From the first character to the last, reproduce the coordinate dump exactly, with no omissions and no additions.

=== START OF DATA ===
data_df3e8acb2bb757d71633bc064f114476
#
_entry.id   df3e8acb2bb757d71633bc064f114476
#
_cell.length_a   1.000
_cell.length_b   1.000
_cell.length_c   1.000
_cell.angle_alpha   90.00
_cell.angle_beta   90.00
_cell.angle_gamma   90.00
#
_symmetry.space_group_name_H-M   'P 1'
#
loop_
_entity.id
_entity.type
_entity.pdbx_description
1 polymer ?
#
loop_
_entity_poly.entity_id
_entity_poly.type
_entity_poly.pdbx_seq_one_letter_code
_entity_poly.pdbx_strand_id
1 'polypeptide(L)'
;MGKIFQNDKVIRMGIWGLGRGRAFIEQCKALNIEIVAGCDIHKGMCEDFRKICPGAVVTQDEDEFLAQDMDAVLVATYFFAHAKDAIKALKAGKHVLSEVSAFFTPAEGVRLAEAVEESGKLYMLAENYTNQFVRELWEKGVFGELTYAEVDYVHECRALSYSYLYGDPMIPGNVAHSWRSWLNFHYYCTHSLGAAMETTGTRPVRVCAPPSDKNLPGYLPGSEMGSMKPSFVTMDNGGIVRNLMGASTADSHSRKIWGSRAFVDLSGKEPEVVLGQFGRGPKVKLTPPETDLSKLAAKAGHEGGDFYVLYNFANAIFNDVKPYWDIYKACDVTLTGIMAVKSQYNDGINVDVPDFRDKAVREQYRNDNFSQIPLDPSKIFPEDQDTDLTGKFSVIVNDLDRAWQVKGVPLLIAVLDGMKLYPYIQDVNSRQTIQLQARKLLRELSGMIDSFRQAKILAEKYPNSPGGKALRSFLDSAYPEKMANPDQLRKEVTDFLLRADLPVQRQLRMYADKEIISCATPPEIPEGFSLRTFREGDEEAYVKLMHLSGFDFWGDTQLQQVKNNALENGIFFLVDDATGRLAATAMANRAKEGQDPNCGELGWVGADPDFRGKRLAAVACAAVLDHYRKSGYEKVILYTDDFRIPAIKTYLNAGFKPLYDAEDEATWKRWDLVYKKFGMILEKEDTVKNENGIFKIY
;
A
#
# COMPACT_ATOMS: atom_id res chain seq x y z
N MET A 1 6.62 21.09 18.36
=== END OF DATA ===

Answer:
data_df3e8acb2bb757d71633bc064f114476
#
_entry.id   df3e8acb2bb757d71633bc064f114476
#
_cell.length_a   1.000
_cell.length_b   1.000
_cell.length_c   1.000
_cell.angle_alpha   90.00
_cell.angle_beta   90.00
_cell.angle_gamma   90.00
#
_symmetry.space_group_name_H-M   'P 1'
#
loop_
_entity.id
_entity.type
_entity.pdbx_description
1 polymer ?
#
loop_
_entity_poly.entity_id
_entity_poly.type
_entity_poly.pdbx_seq_one_letter_code
_entity_poly.pdbx_strand_id
1 'polypeptide(L)'
;MGKIFQNDKVIRMGIWGLGRGRAFIEQCKALNIEIVAGCDIHKGMCEDFRKICPGAVVTQDEDEFLAQDMDAVLVATYFFAHAKDAIKALKAGKHVLSEVSAFFTPAEGVRLAEAVEESGKLYMLAENYTNQFVRELWEKGVFGELTYAEVDYVHECRALSYSYLYGDPMIPGNVAHSWRSWLNFHYYCTHSLGAAMETTGTRPVRVCAPPSDKNLPGYLPGSEMGSMKPSFVTMDNGGIVRNLMGASTADSHSRKIWGSRAFVDLSGKEPEVVLGQFGRGPKVKLTPPETDLSKLAAKAGHEGGDFYVLYNFANAIFNDVKPYWDIYKACDVTLTGIMAVKSQYNDGINVDVPDFRDKAVREQYRNDNFSQIPLDPSKIFPEDQDTDLTGKFSVIVNDLDRAWQVKGVPLLIAVLDGMKLYPYIQDVNSRQTIQLQARKLLRELSGMIDSFRQAKILAEKYPNSPGGKALRSFLDSAYPEKMANPDQLRKEVTDFLLRADLPVQRQLRMYADKEIISCATPPEIPEGFSLRTFREGDEEAYVKLMHLSGFDFWGDTQLQQVKNNALENGIFFLVDDATGRLAATAMANRAKEGQDPNCGELGWVGADPDFRGKRLAAVACAAVLDHYRKSGYEKVILYTDDFRIPAIKTYLNAGFKPLYDAEDEATWKRWDLVYKKFGMILEKEDTVKNENGIFKIY
;
A
#
# COMPACT_ATOMS: atom_id res chain seq x y z
N MET A 1 6.62 21.09 18.36